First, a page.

A baseball card mystery: Bob Didier and Cleon Jones

It is very appropriate that Bob Didier’s 1973 Topps shows him in a defensive position. The switch-hitting Didier didn’t hit much–in fact, he never hit a home run in his six-year big league career–but he was an excellent fielder and a strong thrower. In 1969, he finished fourth in the National League Rookie of the Year race, as he helped the Braves to the first ever National League West title.

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Didier might have had a career along the lines of defender extraordinaire Jim Sundberg, but injuries derailed him. Back problems, In particular prevented Didier from becoming an everyday player. After his rookie season of 1969, he never played in more than 57 games in a season, and by 1974, his major league career was over.

Of the few Topps cards that portrayed Didier, his 1973 Topps is by far the most interesting. This rough-and-tumble action shot shows him trying to apply a tag to Mets outfielder Cleon Jones (wearing No. 21), who is sliding hard into home plate as one of the Mets’ catchers (either Jerry Grote or Duffy Dyer) looks on from the background. Didier seems confident that he has tagged Jones out in time, but is still awaiting the call from the home plate umpire. So is Jones, the Mets’ fleet footed starting left fielder, out or safe?

The Didier card raises another interesting question. Normally, Topps cards portray scenes from the previous season, so we would assume that this picture was snapped in 1972. But there’s a problem. Didier is not wearing the Braves’ blue-and-white road uniform that was adopted in 1972. Instead, he is wearing the road gray, which was last used by the Braves in 1971.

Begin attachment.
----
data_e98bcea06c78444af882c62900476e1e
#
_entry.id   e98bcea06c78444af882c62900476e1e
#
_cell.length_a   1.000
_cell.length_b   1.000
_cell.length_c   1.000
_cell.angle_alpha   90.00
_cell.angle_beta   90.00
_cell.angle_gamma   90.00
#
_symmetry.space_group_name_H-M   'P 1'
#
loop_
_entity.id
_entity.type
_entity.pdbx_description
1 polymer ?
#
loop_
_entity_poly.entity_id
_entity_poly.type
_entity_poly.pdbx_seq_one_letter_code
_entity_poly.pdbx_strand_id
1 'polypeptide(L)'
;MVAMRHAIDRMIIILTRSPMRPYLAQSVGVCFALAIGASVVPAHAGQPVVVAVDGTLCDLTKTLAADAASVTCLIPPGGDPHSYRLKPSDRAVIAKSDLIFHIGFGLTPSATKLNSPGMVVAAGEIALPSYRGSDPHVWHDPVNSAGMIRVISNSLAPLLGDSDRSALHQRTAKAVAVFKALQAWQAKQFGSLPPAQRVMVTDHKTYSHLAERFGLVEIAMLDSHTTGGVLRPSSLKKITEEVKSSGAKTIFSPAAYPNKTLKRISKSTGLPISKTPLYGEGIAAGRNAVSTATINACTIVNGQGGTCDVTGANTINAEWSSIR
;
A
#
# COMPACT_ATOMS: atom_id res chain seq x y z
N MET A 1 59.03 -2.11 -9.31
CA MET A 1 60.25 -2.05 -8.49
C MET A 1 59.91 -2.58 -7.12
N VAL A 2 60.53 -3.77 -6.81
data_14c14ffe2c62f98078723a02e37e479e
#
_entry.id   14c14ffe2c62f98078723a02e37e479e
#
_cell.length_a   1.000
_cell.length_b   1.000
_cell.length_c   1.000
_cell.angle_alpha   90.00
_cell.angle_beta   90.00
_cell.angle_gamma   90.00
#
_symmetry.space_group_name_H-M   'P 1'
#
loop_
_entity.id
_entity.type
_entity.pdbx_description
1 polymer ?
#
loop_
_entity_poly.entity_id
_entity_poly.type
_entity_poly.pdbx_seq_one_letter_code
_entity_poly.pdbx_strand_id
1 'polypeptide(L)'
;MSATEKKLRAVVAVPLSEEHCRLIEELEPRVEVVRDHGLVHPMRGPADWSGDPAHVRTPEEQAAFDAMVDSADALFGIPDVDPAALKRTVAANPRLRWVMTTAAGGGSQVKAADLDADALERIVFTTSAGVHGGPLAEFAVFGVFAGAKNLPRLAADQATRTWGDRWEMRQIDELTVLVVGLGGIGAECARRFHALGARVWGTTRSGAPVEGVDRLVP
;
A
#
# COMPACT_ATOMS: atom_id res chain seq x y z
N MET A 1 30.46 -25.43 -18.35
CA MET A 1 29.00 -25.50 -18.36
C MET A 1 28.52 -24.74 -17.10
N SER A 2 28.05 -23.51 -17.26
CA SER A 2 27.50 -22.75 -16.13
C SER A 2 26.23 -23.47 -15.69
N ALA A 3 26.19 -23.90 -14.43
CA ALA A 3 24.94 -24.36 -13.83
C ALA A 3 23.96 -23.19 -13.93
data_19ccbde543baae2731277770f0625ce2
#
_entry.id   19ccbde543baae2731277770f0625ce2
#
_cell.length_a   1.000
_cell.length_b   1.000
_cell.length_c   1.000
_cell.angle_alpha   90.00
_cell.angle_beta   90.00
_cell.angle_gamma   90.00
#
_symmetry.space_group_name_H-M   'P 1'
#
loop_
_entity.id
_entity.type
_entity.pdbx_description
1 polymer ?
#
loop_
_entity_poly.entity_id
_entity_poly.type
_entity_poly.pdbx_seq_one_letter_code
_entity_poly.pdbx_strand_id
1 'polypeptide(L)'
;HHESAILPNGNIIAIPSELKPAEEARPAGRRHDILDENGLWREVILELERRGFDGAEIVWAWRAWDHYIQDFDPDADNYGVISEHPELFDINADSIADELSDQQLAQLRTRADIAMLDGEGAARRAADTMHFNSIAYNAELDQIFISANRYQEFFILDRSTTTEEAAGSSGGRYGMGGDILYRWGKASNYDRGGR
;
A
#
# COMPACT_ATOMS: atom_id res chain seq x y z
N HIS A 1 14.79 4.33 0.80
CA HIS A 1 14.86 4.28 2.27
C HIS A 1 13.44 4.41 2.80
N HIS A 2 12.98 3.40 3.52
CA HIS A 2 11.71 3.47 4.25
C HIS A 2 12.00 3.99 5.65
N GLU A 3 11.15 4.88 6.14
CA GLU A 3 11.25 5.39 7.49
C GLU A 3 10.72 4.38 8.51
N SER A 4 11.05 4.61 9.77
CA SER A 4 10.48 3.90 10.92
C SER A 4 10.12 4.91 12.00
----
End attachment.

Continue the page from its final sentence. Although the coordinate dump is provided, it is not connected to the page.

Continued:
A check of Didier’s 1972 playing log confirms our suspicions. Didier played in only 13 games in ‘72, and none against the Mets. So it is likely that the Didier/Jones play took place sometime in 1971.

So we know it’s Shea Stadium, likely in 1971. What was the date, and was Jones safe or out?


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Bruce Markusen is the manager of Digital and Outreach Learning at the National Baseball Hall of Fame. He has authored seven baseball books, including biographies of Roberto Clemente, Orlando Cepeda and Ted Williams, and A Baseball Dynasty: Charlie Finley’s Swingin’ A’s, which was awarded SABR's Seymour Medal.
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Bruce Markusen
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Bruce Markusen

Well done, Randy, well done.

I guess the only mystery remains as to why Topps went back to the ‘71 season for a Didier shot, and had nothing from ‘72. That question, though, may be a little bit more difficult to answer.

Randy
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Randy
Has to be July 4, 1971. Braves at Mets. In the fourth Jones singled with one out against Phil Niekro. He moved to second on a groundball out from Ken Boswell. Bob Aspromonte singled but Mike Lum gunned Jones down at the plate with Didier applying the tag. Jerry Grote was on deck after Aspromonte and with two outs it makes sense that he would have on his shin guards, which youncan see in the photo. Jones scored a run on a contest at Shea on May 23rd. He scored on a sac fly from Al Weis with pitcher Ray… Read more »
Sparky 11
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Sparky 11

looks like Cleon is safe…..you can see Didier’s empty right hand and the ball popped out by the runners leg….the umpire is waiting to see the end of the play.

lordbyron
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lordbyron

From the picture, I can’t say Cleon is safe or out, but the white seen at the bottom of Cleon’s leg is the white of his sanitary sock and not the ball. You can also see the stirrups of his outer sock and his black spike just below
the socks.

Rapid Robert 19
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Rapid Robert 19

Might it have somthing to do with the fact that Didier only appeared in 13 games in ‘72?

Bruce Markusen
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Bruce Markusen

Good point, Rapid Robert. On the other hand, there’s always spring training, which has traditionaly been a common place for Topps to photograph players.

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